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Biographical Sketch
of
Joseph W. Howard
Doniphan County, Kansas

 

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The following transcription is from a 750 page book titled "Genealogical and Biographical Record of North-Eastern Kansas, dated 1900.  These have been diligently transcribed and generously contributed by Penny R. Harrell, please give her a very big Thank You for her hard work!

Gold Bar

Joseph W. Howard.

A representative of the farming and stock shipping interests of Doniphan county, Mr. Howard makes his home in Wolf River township and has long been a resident of this locality.  He was born in Adams county, Illinois, February 8, 1849, and is a son of Abraham Howard, whose birth occurred near Zanesville, Ohio, in the year 1821.

He was of English descent and is a son of George Howard, who married Rachel Waggy, a daughter of Philip Waggy, a citizen of Ross county, Ohio.  In the year 1844 Abraham Howard removed to Adams county, Ill., where he spent his remaining days, his death occurring on the 2nd of April, 1899.  His wife still survives him and has now reached the age of seventy-two.  Their children are: Joseph W.; Melissa, the wife of William Schwab, of Doniphan county; Philip L., who is also living in Doniphan county; William C., a resident of Argonia, Sumner county, Kansas; Clare, the wife of Arthur Carter, of Plainfield, Illinois; and Harley, who is living on the old homestead near Plainfield. Joseph W. Howard spent his boyhood days under the parental roof, remaining at home until he had attained his twenty-fourth year.

During the winter seasons he pursued his education in the public schools and acquired a fair English knowledge.  Upon the home farm he learned lessons of industry and perseverance, which have proven of great value to him in his active business career. 

In 1874 he started out in life for himself, renting a farm near his father's home and engaging in the raising of grain.  He resided for three years in Hancock county, Illinois, and in 1880 determined to come to Kansas, hoping to benefit his financial condition by his removal to the less thickly settled district.  With his teams, farm implements and household effects he arrived in Doniphan county on the 23rd of January, 1888, making a location in the vicinity of Bendena.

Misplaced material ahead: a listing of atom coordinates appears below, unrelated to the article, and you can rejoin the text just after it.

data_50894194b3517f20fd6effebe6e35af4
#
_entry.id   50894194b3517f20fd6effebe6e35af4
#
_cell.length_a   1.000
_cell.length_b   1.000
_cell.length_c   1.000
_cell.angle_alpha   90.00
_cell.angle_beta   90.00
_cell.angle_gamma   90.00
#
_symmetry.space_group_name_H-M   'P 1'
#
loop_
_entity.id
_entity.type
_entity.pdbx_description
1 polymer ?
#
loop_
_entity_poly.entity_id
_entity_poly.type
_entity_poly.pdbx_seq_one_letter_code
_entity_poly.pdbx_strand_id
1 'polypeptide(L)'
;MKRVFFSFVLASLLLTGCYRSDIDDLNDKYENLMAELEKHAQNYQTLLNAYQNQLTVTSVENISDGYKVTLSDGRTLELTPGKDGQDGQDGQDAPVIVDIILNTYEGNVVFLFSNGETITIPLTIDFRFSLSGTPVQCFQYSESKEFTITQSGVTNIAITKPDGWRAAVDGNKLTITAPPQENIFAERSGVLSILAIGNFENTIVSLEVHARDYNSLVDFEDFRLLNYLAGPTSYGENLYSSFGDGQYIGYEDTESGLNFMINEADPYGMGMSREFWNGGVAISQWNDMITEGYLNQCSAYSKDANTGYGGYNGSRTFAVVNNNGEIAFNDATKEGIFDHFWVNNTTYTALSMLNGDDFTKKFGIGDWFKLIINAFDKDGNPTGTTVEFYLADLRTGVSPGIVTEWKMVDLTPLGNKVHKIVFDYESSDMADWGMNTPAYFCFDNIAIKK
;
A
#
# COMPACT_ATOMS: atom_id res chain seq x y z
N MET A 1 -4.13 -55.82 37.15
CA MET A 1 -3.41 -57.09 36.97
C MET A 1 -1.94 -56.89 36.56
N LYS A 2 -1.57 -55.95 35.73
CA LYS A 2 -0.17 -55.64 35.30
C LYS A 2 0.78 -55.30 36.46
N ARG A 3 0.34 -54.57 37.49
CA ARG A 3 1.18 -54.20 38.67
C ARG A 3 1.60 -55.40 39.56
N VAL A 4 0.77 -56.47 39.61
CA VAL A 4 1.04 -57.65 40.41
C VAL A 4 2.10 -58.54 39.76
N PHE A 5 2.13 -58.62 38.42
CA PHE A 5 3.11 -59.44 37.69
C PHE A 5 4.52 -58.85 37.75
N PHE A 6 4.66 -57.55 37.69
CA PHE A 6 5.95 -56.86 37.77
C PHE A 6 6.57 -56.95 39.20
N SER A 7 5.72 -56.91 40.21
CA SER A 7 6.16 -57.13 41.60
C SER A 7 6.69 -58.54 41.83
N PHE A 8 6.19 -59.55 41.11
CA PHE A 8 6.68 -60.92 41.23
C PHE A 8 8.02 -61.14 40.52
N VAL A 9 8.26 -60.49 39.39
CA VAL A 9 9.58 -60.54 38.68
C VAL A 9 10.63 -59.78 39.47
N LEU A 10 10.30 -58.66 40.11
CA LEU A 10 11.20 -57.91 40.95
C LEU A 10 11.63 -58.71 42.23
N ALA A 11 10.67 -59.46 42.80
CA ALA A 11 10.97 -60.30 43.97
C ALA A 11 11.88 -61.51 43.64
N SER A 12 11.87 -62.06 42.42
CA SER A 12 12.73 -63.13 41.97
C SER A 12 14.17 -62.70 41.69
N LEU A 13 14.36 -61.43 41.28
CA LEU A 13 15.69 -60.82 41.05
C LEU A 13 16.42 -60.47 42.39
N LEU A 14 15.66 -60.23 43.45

He followed farming as his main occupation until the Rock Island Railroad was built through this section of the state, when he began dealing in live stock, shipping his first loads of stock even before the yards were constructed at Bendena.  In 1883 he purchased his present home, comprising the northwest quarter of section 4, Range 20, Wolf River township.  It is one of the most valuable tracts of farm land in the county and its richly cultivated fields yield to him a golden tribute, while its verdant meadows afford excellent pasture for the stock.

Mr. Howard's home is presided over by an estimable lady, who has many friends in this locality.  She bore the maiden name of Mattie Congrove and is a daughter of Elias Congrove, of Pomeroy, Ohio.  The wedding was celebrated September 1, 1872, and six children came to bless their union: Lulu, who is now the wife of Herman G. Albers; Roy Howard, who was born in 1882; and four dying in infancy.

Mr. Howard is an active factor in local politics.  He was reared in the faith of the Democratic party and has always advocated its principles.  He was its candidate for representative to the legislature in the fall of 1892 and contested the election of the Republican postmaster before the "rump house," presided over by J. M. Dunsmore.  He won the contest and participated in the proceedings of that body until its dissolution by Judge Horton.

He is a man of strong force of character, of earnest purpose and unflinching in support of his honest convictions, and by his fellow townsmen is regarded as one of the most reliable citizens of the community. He has met with creditable success in his business affairs and his marked energy and enterprise have made him well worthy of the prosperity that has come to him.

  Gold Bar

Last update: Saturday, January 17, 2004 15:38:19


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